ARTICLE IN PRESS A. This glass was not included. a PO4 tetrahedron surrounded by four Al. the shift is somewhat too negative and more negative than that observed in previous studies of model glasses [10.5 2 2. consequently we would expect an even higher chemical shift. most of the sodium would be unavailable for charge balancing of any phosphate species. P(1Al). P(2Al). Consequently.19]. 31P Chemical Shift plotted against the calculated surplus charge/P atom and compared to the theoretical expected chemical shift based on Ca3(PO4)2 and AlPO4 Note the increase in the 31P chemical shift with decreasing surplus charge/P for the G2 Fuji IX and G2SR glasses.e. This peak could be attributed to phosphorus in a pyrophosphate environment. However. The G338 glass has a higher surplus charge to phosphorus ratio.5 G2SR 3 3. It is likely. it is possible that this glass has been designed so that all Sr and phosphorus charge balance the aluminium so there are virtually no NBO in the glass structure. the chemical shift observed is even more negative than the Fuji IX and G2SR glasses at 23 ppm. 29 ppm) [17] type species in which PO4 is surrounded by four Al. but probably surrounded by three or more Als. Stamboulis et al. therefore. 3911 5 0 -5 0 0. The explanation for this will become apparent when the 19F spectra are discussed. Consequently. rather than complexing calcium. indicating the presence of phosphorus in an Al–PO34 pyrophosphate-type environment similar to that found in our previous studies on model/experimental glasses [10. 5. 6. It would be expected that the counter ion for charge balancing NBO on the P(3Al). whether sodium or calcium charge balances the NBO on the phosphorus would be likely to have a marked influence. Looking at the composition of Fuji IX glass. however. In contrast. the G338 glass is only just outside Lowenstein’s rules. 5. Ketac Molar and Fuji IX commercial glasses. that the PO4 is present in a combination of states between these two species. So consequently. orthophosphate ion and P(4Al) refers to AlPO4. Sodium would be expected to increase the observed 31P chemical shift based on studies of substituting Na2O for CaO in bioactives glasses [18. The calculation is only strictly valid if the chemical shifts observed for 27Al NMR at 20 and 0 ppm are not attributable to Al(V) and Al(VI) and all the fluorine forms non-bridging fluorines. The observed 31P chemical shift of the orthophosphate ion in calcium fluorapatite is almost identical to that in strontium fluorapatite.11]. It has a similar surplus charge to phosphorus ratio so this is expected. However the chemical shift is too low for an AlPO4 (ca. since it is both phase separated and crystalline.5 G338 Calculation not valid since F-Ca(n) present Surplus Charge/P Fig.5 -10 -15 Fujii IX -20 -25 G2 -30 AlPO4 -35 Ca3(PO4)2 1 1. P(4Al) where P(0Al) refers to an Fig.5 4 4. since Ca2+ and Sr2+ have similar charge-tosize ratios it would not be expected that substitution of Sr for Ca would influence the observed 31P chemical shift. but has the highest proportion of Al(VI) present. it must be pointed out that there is very little sodium present in these glasses and the 19F data discussed later indicates that most of the sodium forms Al–F–Na(n)-type species. P(1Al) and P(0Al) would influence the observed chemical shift. 31P MAS-NMR spectra of G2. i. This may be explained (as will be seen later) by the fact that fluorine complexes . since there are insufficient surplus cations to charge balance the –PO34 ion. Fuji IX glass shows a strong broad peak at around 18 ppm. we would expect each PO4 tetrahedron to be surrounded by fewer aluminium atoms and this explains the increased chemical shift of 8 ppm.11]. it is not possible to form Al– PO34 species. The 31P chemical shift would be expected to decrease in the order P(0Al). 5 shows the 31P MAS-NMR spectra of the commercial glasses. 6 for all the glasses except Ketac Molar. However. However. / Biomaterials 25 (2004) 3907–3913 P Chemical Shift (ppm) Plot of 31P Chemical Shift Against Calculated Surplus Charge per P 31 an Al(VI) species in both these glasses and the G2SR glass has a significant proportion of Al(VI). The calculated surplus charge per phosphorus is shown in Fig. The chemical shift ( 20) for the G2 glass is similar to that for the Fuji IX glass at about 18 ppm. G2SR. however. The chemical shifts for AlPO4 and Ca3(PO4)2 are plotted for comparison. 31 P MAS-NMR spectra Fig. P(2Al). strontium or sodium. The G2SR glass has a higher surplus charge to phosphate ratio and consequently there are more cations available. P(3Al).

Model strontium fluoro-alumino-silicate glasses also exhibit a similar peak at 150 ppm [10. one phosphorus and calcium rich and the other aluminium and silicon rich. Wood and Hill [21] showed this glass to undergo APS and crystallisation to fluorapatite on slow cooling.11]. As expected the first peak is around 150 ppm and corresponds to F in an Al–F–Ca(n) environment. However. similar to the Al–F–Ca(n) species. however. The spectrum exhibits the three typical broad peaks at around 70 ppm that correspond to F–Ca(n) sites. Ketac Molar and Fuji IX and G338 commercial glasses. there are plenty of cations present for charge balancing the PO34 group. It is likely then that this peak is shifted slightly by sitting on the tail of the 150 ppm peak and corresponds to Al–F–Na(n). The peak at 150 ppm probably corresponds to Al–F–Sr(n) species. respectively. G2SR. The absence of peaks corresponding to F–Sr(n) and F–Ca(n) below 108 ppm in G2. Stamboulis et al. which strongly agrees with the literature value ( 150 ppm) of Zeng and Stebbins [22]. 7. This again may be indicative of this glass having undergone APS and crystallisation. Ketac Molar glass has a completely different behaviour. / Biomaterials 25 (2004) 3907–3913 3912 calcium thereby reducing the availability of calcium for forming NBO and resulting in less cations available for charge balancing phosphate groups. in G2 there is no indication of F in an F–Ca environment since the peak at 80 to 110 ppm. The presence of F–Ca(n) in the G338 glass indicates that calcium is complexing fluorine and species such as ‘‘CaF+’’ rather than Ca2+ may be present. 7. This may partly explain the low observed chemical shifts observed in the 31P and 29Si spectra for this glass. Wasson and Nicholson [20] concluded from ion release data that this glass had separated into two cocontinuous phases. The G338 glass. It is also worth noticing that the calculated surplus charge per phosphorus in this glass is very high at over 12. These facts together indicate that the peak at 108 ppm is probably due to crystalline CaF2. Youngman and Dejneka [24] found LaF3 to exhibit two peaks at 24 and 19 ppm. In previous model glasses containing Na. G2 has a different spectrum. The previous XRD analysis of this glass detected peaks that approximately match to crystalline CaF2. 19 F MAS-NMR spectra 19 F MAS-NMR spectra of the glasses are shown in Fig. According to Stebbins and Zeng [23] a peak at about 220 ppm corresponds to F–Na(n) sites in silicate glasses. In addition. and as a consequence the calculated NC values will be too low and the calculated surplus charge per phosphorus figures will be too high. There is also evidence for APS and the presence of cubic crystals from TEM studies of this glass and a related glass [25. In contrast. has a higher NBO content and exhibits a peak at between 40 and 80 ppm due to F–Ca(n) as well as a peak at 148 ppm due to Al–F–Ca(n). which can be attributed to phosphorus in orthophosphate environment. Previous studies of the G338 glass have suggested that this glass has undergone APS during quenching from the melt. Ketac Molar glass exhibits a peak at around 2 ppm. 6. There is also a strong additional peak at 185 ppm due to Al–F–Na(n) which is very pronounced and is presumably due to the high sodium content of this glass. 19F MAS-NMR spectra of G2. The spectrum of Fuji IX glass has only one broad peak at around 150 ppm. There is also a weak peak at about 180 ppm that again probably corresponds to Al–F–Na(n) type species. since in these three glasses there are just sufficient metal cations to charge balance the Al and maintain it in Al(IV) state. which is more Fig.26]. we have observed a peak at about 185 ppm which Stebbins [23] attributes to Al–F–Na(n). a relatively sharp 108 ppm peak that corresponds to a CaF2 environment and 150 ppm that is attributed to Al–F–Ca(n) sites. however. The second peak. symmetrical compared to Fuji IX glass. A very weak peak at about 25 ppm may also be present that possibly may correspond to very small amounts of LaF3. but still very broad and it again can be attributed to fluorine in Al–F– Sr(n) environment. has a chemical shift at about 180 ppm.ARTICLE IN PRESS A. there may be . as a consequence. The MAS-NMR data indicate that no significant phase separation had occurred with this batch of the G338 glass. According to Stebbins [23]. G2SR and Fuji IX glass is expected on the basis of their chemical composition. which would correspond to F–Ca(n) is absent. G2SR that also contains Sr shows a similar peak. there is a competition between Ca and Na for F and it is almost certain that in mixed glasses there is a preference for F–Ca over F–Na.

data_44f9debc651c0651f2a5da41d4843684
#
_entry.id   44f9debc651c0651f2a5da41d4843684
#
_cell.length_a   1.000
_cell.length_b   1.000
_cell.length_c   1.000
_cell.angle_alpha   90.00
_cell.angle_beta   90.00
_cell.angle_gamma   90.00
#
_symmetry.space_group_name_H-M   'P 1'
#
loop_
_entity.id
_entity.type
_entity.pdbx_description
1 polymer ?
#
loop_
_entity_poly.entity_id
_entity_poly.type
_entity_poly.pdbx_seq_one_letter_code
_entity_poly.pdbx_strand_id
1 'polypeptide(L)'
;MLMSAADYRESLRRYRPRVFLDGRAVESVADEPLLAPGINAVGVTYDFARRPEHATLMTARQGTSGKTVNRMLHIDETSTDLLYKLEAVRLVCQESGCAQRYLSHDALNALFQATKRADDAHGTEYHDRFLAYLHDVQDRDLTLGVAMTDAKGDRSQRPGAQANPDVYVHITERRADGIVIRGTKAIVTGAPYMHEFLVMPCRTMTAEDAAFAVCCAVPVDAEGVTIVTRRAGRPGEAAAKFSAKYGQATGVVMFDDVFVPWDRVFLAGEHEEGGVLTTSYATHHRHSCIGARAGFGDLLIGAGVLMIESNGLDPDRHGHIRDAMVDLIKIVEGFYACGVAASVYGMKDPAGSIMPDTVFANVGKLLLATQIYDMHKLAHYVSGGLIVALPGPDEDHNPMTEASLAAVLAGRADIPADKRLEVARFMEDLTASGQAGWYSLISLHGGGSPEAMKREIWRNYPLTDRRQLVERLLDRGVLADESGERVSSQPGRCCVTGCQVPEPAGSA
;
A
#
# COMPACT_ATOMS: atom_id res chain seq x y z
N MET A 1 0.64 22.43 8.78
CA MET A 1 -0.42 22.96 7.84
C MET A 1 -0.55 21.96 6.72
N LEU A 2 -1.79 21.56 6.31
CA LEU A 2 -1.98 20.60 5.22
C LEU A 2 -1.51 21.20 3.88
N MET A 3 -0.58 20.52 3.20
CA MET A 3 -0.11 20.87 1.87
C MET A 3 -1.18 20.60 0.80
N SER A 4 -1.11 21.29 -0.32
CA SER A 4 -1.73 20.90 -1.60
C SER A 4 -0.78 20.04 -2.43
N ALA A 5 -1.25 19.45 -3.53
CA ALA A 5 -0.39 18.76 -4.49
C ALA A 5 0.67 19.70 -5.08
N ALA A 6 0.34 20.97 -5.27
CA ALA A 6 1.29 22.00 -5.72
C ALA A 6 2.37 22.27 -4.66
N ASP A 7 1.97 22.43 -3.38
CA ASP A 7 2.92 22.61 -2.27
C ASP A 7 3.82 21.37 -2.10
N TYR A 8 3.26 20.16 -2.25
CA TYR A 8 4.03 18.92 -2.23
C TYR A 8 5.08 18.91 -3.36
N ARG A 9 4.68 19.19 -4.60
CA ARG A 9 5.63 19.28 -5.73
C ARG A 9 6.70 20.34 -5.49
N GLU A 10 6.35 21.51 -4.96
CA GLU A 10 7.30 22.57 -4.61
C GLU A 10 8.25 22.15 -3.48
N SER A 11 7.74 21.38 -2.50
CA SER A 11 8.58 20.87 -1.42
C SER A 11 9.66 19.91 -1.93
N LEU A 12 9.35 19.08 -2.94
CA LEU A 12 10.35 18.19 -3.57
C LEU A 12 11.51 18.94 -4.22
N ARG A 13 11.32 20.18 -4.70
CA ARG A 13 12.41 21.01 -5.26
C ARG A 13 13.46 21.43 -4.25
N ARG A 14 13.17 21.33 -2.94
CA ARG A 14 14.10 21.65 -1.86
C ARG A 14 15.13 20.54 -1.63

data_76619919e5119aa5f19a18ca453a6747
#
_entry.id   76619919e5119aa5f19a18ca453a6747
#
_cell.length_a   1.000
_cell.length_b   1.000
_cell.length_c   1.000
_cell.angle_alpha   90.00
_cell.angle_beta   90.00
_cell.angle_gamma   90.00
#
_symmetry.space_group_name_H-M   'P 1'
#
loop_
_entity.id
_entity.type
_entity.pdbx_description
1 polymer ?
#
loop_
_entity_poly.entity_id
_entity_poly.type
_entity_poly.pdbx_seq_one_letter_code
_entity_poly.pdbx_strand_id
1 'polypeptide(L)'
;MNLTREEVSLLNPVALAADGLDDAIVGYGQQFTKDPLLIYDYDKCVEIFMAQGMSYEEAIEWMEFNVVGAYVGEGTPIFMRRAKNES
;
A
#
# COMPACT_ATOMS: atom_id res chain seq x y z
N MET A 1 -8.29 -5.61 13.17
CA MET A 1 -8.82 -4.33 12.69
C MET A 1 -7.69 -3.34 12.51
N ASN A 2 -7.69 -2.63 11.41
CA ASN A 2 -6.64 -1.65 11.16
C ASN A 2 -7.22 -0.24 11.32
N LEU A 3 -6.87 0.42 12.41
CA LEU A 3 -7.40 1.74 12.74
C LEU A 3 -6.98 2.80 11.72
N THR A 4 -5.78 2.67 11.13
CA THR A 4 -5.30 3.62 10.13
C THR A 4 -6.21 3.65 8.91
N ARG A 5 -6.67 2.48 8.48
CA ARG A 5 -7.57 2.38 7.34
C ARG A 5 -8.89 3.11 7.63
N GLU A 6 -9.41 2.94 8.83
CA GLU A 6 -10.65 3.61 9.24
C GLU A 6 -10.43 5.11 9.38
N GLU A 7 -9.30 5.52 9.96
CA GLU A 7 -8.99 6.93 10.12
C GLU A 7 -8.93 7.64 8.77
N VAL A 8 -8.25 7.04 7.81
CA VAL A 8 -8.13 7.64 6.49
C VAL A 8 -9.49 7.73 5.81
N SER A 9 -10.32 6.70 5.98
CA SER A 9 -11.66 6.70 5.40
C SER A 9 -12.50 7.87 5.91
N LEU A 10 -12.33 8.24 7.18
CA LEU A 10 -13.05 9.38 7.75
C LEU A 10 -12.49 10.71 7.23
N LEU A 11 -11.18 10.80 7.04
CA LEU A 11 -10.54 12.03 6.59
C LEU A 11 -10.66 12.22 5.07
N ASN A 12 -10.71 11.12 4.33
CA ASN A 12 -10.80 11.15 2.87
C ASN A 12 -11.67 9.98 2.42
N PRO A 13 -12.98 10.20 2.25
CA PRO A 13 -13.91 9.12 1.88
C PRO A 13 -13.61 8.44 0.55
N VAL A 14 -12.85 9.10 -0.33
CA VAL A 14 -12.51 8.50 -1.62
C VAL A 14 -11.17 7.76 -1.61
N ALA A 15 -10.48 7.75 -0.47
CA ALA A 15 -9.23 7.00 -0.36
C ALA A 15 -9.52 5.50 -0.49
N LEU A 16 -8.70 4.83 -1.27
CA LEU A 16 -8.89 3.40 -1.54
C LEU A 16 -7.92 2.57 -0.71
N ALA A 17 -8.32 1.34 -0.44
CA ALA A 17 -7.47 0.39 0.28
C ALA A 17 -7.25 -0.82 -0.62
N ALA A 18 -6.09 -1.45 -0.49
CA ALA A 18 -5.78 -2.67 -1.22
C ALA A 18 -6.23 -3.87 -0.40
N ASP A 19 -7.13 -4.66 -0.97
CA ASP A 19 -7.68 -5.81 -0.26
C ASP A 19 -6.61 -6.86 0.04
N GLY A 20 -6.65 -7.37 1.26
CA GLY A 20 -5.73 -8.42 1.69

Hill RG. Law RV. in press. submitted for publication. [21] Wood D. Crisp S. x=0 to 0. Clin Mater 1991. Quantification of five and six coordinated aluminium ions in aluminosilicate and fluoride containing glasses by high field. In glasses with high NC. in preparation. Law RV. Magic angle spinning NMR of alkali phospho-alumino-silicate glasses.7:301–12. J Non-Cryst Solids 2000. In the glasses with a lower NC and higher NBO content. Characterisation of the ultrastructure of glass-ionomer (polyalkenoate) cement. Characterisation of fluorine content glasses by 19F. Am Mineral 2000.173:275–7. [7] de Barra E. Boccaccini A. Am Mineral 1991. [9] Hill R. [8] Maeda T.262:1–5. Influence of glass composition on the properties of glass polyalkenoate cements part III. Hill RG. Brit Dent J 1992. J NonCryst Solids. [5] De Barra E. [10] Stamboulis A. The commercial glasses have silicon structural units that correspond to Q4(4Al) and Q4(3Al).39:92–4.30:495–502. / Biomaterials 25 (2004) 3907–3913 insufficient charge balancing cations to maintain the Al(IV) state. Influence of glass composition on the properties of glass polyalkenoate cements: part II influence of phosphate content. 29Si and 31P MAS-NMR spectroscopy. Biomaterials 2000. Samson A. Structural studies of calcium aluminosilicate glasses by high resolution solid state 29Si and 27Al magic angle spinning nuclear magnetic resonance. [14] Kohn SC. J Non-Cryst Solids 1989. Ind Eng Chem Prod Res Dev 1980. Br Polym J 1990. whilst in the glasses with higher NCs only Al–F– Ca/Sr(n) species are present.112:111–9. The distribution of aluminium in the tetrahedra of silicates and aluminates. Lee SK.21:563–9. Structure property relationships in ionomer glasses. Merson SA.5. [17] Dollase WA. the PO4 tetrahedron is probably linked to three or more aluminium atoms. Dupree R.21:693–8. [25] Ngo H. Lippma E.21:399–403.85:863–86. Characterisation of the structure of calcium alumino-silicate and calcium fluoro-alumino-silicate glasses by magic angle nuclear magnetic resonance (MAS-NMR). Mortuza MG. Personal communication. Kiczenski TJ. [19] El Gayar I. . The influence of strontium substitution in fluorapatite glasses and glass-ceramics. Acknowledgements The authors would like to thank the EU DGXII for funding ULTRASET No:G5RD-CT-2001-00475. Hill R. [18] Dupree R. there is evidence for F–Ca/Sr(n) species.8. 1978. [3] Griffin S. Dent Mater J 1998. [13] Engelhardt G.26:157–65. Mortuza MG. [16] Lowenstein W.23:179–83. Dejneka MJ. Magi M. Effects of CaF2 addition on the structure of CaO–Al2O3–SiO2 glasses.83:140–9. References [1] Hill RG. London: Academic Press. Biomaterials 2000. [22] Zeng Q. J Non-Cryst Solids. Assuming 50% of the Ca is present as F– Ca(n) and n=1 the calculated charge available to charge balance Al per Al is 0. Hill RG. Hill R. Fluoride sites in aluminosilicate glasses: high resolution 19F NMR results. [12] Ray NH.85:1077–82. Am Mineral 1954. Lewis BG. Kroecker SJ. Stamboulis A. Stebbins JF. [20] Wasson EA. Stamboulis A. Lockyer MWG. J Am Ceram Soc 2002. Henderson CMB. [23] Stebbins JF. Influence of alkali metal ions on the fracture properties of glass polyalkenoate cements. Influence of fluorine content. J Solid State Chem 1989. [26] Hatton PV. [15] Stebbins JF. 27Al. [24] Youngman RE. high resolution 27Al NMR.76:31–2. Forkel K. Hill RG. Noftz M. Inorganic polymers. Collins JA. Zeng Q. Biomaterials 1999. 7. Ohta M.17: 104–14. Biomaterials 1998. J Non-Cryst Solids. Hill RG. Wilson AD. The aluminium is present as a Al(IV). Some structural aspects of glasses used in ionomer cements.275:1–6. Prosser HJ.29:150–7. Influence of glass composition on the properties of glass polyalkenoate cements: part I influence of aluminium to silicon ratio. Brook IM. Nicholson JW. J Non-Cryst Solids 2000. [4] Griffin S. Influence of glass composition on the properties of glass polyalkenoate cements part IV. but may also be present Al(V) and Al(VI) states. Cation ordering at fluoride sites in silicate glasses: a high resolution 19F NMR study. Law R.ARTICLE IN PRESS A. Stamboulis et al. A study of the relationship between setting chemistry and properties of modified glass polyalkenoate cements. Matsuya S. Structural analysis of bioactive glasses. There is strong evidence for Al–O–P bonds and phosphorus and aluminium locally charge balancing one another in the glass network. thus there may be insufficient cations to maintain the Al(IV) state and this may explain the high proportion Al(VI) present in the G338 glass. [2] Wilson AD. Sebald A. 3913 [6] Griffin SG. Aluminosilicate glasses for polyelectrolyte cements.20:1579–86. Abiliev A. Glass Technol 1988. submitted for publication. Merwin LH. The type of species present is strongly dependent on the chemical composition. Phys Chem Glasses 1985.19:263–8. [11] Hill R. NMR studies of fluorine in alumino-silicate glasses and glass-ceramics. Influence of fluorite content. Conclusions MAS-NMR gives very useful information on the structure of ionomer glasses. Wishmann FG. Hill RG. Holland D. Structure of Na3 3xAlxPO4. Biomaterials 2000. Evidence for five and six coordinated aluminium fluoride complexes in F bearing alumino-silicate glasses.